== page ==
Ecuador is attending the CND with a feeling of concern regarding existing drug policy. Time has come to look around the social phenomenon of drugs, use and control. We are setting up a new vision on social, cultural and historical visions. Based on our constitution, drug use is a public health problem and users are no longer criminalised. We have not moved in this direction alone – UNASUR, CELAC and OAS are gradually respecting diversity and setting new parameters for drug policy. We have made great progress in our new path. The current vision centred on supply and demand reduction is not relevant any more. If we do not recognise poverty and inequality among Latin American peasants, we will continue to believe that law enforcement is the way out. We want to move away in Latin America. We must also move towards new drug control conventions within the framework of the UN. We want a new approach. The new conventions would focus on human rights supremacy and justice. We will move forward to set policies that are respective of cultural diversity. We have moved now towards regulation of possession. We are working on comprehensive support programmes for farmers in vulnerable regions through preventive alternative development. To conclude, we sustain with conviction that Ecuador has complied with the current conventions, but we sustain the need for change. The CND must set the basis for change towards the 2016 UNGASS.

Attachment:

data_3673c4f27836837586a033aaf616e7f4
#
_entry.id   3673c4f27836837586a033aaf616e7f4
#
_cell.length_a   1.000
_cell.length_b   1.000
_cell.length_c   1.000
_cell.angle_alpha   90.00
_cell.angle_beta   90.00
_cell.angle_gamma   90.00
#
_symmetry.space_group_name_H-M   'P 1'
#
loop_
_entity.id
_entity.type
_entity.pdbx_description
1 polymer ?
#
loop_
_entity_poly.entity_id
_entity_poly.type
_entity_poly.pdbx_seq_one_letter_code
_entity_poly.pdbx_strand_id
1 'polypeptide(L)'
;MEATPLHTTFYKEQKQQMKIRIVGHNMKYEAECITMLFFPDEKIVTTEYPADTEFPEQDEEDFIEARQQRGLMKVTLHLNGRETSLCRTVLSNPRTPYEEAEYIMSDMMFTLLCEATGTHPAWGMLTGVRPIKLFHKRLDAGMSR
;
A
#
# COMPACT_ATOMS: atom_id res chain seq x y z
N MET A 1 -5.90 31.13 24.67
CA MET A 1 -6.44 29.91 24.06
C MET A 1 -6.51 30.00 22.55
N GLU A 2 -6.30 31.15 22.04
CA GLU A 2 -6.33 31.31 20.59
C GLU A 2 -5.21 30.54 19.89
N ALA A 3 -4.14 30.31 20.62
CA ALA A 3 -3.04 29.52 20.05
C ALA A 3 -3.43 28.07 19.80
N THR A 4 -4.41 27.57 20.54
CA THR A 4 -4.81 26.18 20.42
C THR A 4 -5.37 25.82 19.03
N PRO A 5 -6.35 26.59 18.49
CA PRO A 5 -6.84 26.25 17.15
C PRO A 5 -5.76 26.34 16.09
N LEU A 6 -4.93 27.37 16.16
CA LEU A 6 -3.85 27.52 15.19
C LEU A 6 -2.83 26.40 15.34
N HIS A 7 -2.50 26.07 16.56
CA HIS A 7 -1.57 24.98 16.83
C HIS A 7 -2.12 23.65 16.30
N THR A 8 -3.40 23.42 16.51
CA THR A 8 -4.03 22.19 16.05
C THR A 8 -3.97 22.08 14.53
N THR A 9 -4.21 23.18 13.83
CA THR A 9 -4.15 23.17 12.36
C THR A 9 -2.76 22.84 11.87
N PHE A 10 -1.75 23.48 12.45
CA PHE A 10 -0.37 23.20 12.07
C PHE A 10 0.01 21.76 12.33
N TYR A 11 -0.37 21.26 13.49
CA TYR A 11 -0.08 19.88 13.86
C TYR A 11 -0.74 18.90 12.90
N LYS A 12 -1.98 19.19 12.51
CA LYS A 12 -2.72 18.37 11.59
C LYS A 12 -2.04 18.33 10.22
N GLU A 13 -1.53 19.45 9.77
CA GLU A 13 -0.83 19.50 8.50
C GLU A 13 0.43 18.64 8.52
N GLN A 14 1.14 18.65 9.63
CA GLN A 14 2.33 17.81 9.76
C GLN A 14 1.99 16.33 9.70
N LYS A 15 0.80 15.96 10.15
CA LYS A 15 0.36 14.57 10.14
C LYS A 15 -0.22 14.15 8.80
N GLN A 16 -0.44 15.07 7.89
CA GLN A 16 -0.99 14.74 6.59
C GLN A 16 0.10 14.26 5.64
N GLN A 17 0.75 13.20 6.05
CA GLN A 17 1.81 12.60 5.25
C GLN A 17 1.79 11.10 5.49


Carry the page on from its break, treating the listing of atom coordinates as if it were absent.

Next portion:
I express our commitment to the 3 international drug control treaties, in the light of the gravity of this phenomenon and threats to security. We have developed an integrated drug strategy to combat drug trafficking, including detection of suspects, precursors and chemical substance control, regional and international cooperation and agreement with a focus on prevention. The strategy strikes a balance between various processes. We set up a national council for prevention and treatment, chaired by the Ministry of Social Affairs. A special unit was created to reduce drug demand in conjunction with public and private stakeholders. We are also tracking latest developments, and we have detected new psychoactive substances. We have profound concern on the leniency from certain states to decriminalise or legalise certain drugs, which would undermine our efforts to counter drug abuse. We should strengthen our collective endeavours.
NPS are on the rise and escape international control. We are now making amendments at national level to control these drugs. These substances are addictive and we therefore need to designate them as drugs. These new drugs are spreading abroad. The government has developed a system to quickly deal with NPS. In 2013, we applied this to 59 substances.
Lebanon has suffered for a long time from the scourge of narcotic drugs, especially in countries that have young populations suffering from unemployment and social and economic difficulties. We have received help from international partners and used intelligence. We have therefore seized international drug traffickers. We have dismantled many drug trafficking networks on our territory. Eradication efforts are not sufficient in themselves, unless we offer substitute crops. We have also seized large quantities of drugs concealed by various means. Drug users should be treated rather than criminalised. Prison is no place to treat drug users. We have increased maritime controls to counter drug trafficking. We have also strengthened penalties for drug related offences. This requires special assistance from the international community.
We focus on import, trade and consumption. The decree of 2007 grants licences for use of drugs for medical and scientific purposes. For chemical precursors,we have strengthened our controls. If we want to have an effective control, close cooperation is needed between all aspects of the system to implement the provisions of the 3 conventions and the political declaration and action plan.